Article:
Kayla Alexandria Dorancy is a recent graduate from Brooklyn College with a dual major BA in Philosophy and Political Science. Her focus study and researching consists of Black feminist theory, Black queer theory, Power Movements of the late 20th century, and more. As she anticipates beginning her PhD and JD in 2022, she hopes to utilized her education and experience to dismantle systems of inequity in education, civil rights, and human rights.
By Kayla Dorancy • In an effort to achieve what some may call “the American Dream”, “reparations”, or just “getting theirs” — far too often do we see the main perpetrators and victims sharing the skin color and experiences.
By Kayla Dorancy • Immigration is a universal practice by people that’s survived countless generations. The United States is known universally as a “melting pot” of culture and nationality. The inclusion and diversity of America is often embraced and is her most remarkable feature yet, internationally. Racial and ethnic variety is claimed to be the foundation of the United States’ greatness.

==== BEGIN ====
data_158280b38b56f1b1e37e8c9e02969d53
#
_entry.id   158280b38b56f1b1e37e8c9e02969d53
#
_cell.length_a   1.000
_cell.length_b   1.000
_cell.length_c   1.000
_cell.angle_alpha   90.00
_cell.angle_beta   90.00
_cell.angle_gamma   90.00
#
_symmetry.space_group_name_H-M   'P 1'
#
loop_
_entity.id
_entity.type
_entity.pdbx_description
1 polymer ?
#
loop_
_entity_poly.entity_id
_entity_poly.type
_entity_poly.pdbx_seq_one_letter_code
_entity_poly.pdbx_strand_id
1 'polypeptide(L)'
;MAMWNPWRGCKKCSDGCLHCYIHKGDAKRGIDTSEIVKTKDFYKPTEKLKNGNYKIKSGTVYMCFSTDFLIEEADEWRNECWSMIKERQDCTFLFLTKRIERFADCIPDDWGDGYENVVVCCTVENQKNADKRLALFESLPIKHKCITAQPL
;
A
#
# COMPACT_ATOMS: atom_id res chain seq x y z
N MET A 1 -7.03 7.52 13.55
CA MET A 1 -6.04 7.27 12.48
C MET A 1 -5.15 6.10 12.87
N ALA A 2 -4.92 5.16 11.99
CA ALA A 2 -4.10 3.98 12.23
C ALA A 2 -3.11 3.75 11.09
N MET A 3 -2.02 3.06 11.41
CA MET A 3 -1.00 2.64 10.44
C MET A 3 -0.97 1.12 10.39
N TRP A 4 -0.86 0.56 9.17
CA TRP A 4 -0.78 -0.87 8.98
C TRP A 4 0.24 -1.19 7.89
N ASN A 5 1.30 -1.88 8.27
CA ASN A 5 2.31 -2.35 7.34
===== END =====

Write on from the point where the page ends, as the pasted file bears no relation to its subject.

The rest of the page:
By Kayla Dorancy • If I were to ask you when New York City schools were integrated, what would you tell me? 1954 right? In fact, most people reference Brown versus The Board of Education and 1954 as when schools were integrated. You’re not wrong that in 1954 Brown versus Board of Education was won by abolishing separate but equal and compelled all schools in the United States to be fully integrated. However, the creation of laws to uphold the Supreme Court ruling and their enforcement were/are not reflective of the case’s ruling.
By Kayla Dorancy • “How America Believed the Coronavirus Proved the Existence of Educational Inequity”